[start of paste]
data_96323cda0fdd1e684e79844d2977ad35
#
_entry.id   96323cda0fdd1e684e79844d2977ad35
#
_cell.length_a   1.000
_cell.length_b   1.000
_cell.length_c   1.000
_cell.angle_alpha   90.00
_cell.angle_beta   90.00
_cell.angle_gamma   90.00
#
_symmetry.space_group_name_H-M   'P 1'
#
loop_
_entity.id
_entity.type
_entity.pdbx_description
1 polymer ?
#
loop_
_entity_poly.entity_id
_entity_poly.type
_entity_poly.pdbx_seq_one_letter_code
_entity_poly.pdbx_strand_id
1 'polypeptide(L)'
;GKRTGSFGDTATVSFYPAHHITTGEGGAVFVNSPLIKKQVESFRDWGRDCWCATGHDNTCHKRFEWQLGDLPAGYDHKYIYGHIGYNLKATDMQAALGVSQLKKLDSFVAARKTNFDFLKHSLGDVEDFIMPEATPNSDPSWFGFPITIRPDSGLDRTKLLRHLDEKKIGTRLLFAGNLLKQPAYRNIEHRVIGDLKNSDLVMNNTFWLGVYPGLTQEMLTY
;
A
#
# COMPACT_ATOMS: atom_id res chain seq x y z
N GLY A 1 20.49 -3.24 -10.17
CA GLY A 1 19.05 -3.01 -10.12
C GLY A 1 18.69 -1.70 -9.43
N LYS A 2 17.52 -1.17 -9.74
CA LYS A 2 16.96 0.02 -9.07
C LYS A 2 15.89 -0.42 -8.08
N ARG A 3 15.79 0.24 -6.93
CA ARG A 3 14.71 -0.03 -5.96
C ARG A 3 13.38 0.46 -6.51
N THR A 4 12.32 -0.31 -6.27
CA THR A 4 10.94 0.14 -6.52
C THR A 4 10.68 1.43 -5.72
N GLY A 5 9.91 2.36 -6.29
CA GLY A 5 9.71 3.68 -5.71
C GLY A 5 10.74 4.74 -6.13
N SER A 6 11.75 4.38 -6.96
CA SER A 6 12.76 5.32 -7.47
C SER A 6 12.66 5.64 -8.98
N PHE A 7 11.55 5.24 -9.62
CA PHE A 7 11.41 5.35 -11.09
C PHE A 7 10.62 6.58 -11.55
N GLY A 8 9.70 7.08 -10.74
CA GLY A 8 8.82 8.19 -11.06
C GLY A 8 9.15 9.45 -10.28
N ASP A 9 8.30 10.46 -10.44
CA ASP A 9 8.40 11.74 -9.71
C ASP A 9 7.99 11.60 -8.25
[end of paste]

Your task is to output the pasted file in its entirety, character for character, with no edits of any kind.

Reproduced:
data_96323cda0fdd1e684e79844d2977ad35
#
_entry.id   96323cda0fdd1e684e79844d2977ad35
#
_cell.length_a   1.000
_cell.length_b   1.000
_cell.length_c   1.000
_cell.angle_alpha   90.00
_cell.angle_beta   90.00
_cell.angle_gamma   90.00
#
_symmetry.space_group_name_H-M   'P 1'
#
loop_
_entity.id
_entity.type
_entity.pdbx_description
1 polymer ?
#
loop_
_entity_poly.entity_id
_entity_poly.type
_entity_poly.pdbx_seq_one_letter_code
_entity_poly.pdbx_strand_id
1 'polypeptide(L)'
;GKRTGSFGDTATVSFYPAHHITTGEGGAVFVNSPLIKKQVESFRDWGRDCWCATGHDNTCHKRFEWQLGDLPAGYDHKYIYGHIGYNLKATDMQAALGVSQLKKLDSFVAARKTNFDFLKHSLGDVEDFIMPEATPNSDPSWFGFPITIRPDSGLDRTKLLRHLDEKKIGTRLLFAGNLLKQPAYRNIEHRVIGDLKNSDLVMNNTFWLGVYPGLTQEMLTY
;
A
#
# COMPACT_ATOMS: atom_id res chain seq x y z
N GLY A 1 20.49 -3.24 -10.17
CA GLY A 1 19.05 -3.01 -10.12
C GLY A 1 18.69 -1.70 -9.43
N LYS A 2 17.52 -1.17 -9.74
CA LYS A 2 16.96 0.02 -9.07
C LYS A 2 15.89 -0.42 -8.08
N ARG A 3 15.79 0.24 -6.93
CA ARG A 3 14.71 -0.03 -5.96
C ARG A 3 13.38 0.46 -6.51
N THR A 4 12.32 -0.31 -6.27
CA THR A 4 10.94 0.14 -6.52
C THR A 4 10.68 1.43 -5.72
N GLY A 5 9.91 2.36 -6.29
CA GLY A 5 9.71 3.68 -5.71
C GLY A 5 10.74 4.74 -6.13
N SER A 6 11.75 4.38 -6.96
CA SER A 6 12.76 5.32 -7.47
C SER A 6 12.66 5.64 -8.98
N PHE A 7 11.55 5.24 -9.62
CA PHE A 7 11.41 5.35 -11.09
C PHE A 7 10.62 6.58 -11.55
N GLY A 8 9.70 7.08 -10.74
CA GLY A 8 8.82 8.19 -11.06
C GLY A 8 9.15 9.45 -10.28
N ASP A 9 8.30 10.46 -10.44
CA ASP A 9 8.40 11.74 -9.71
C ASP A 9 7.99 11.60 -8.25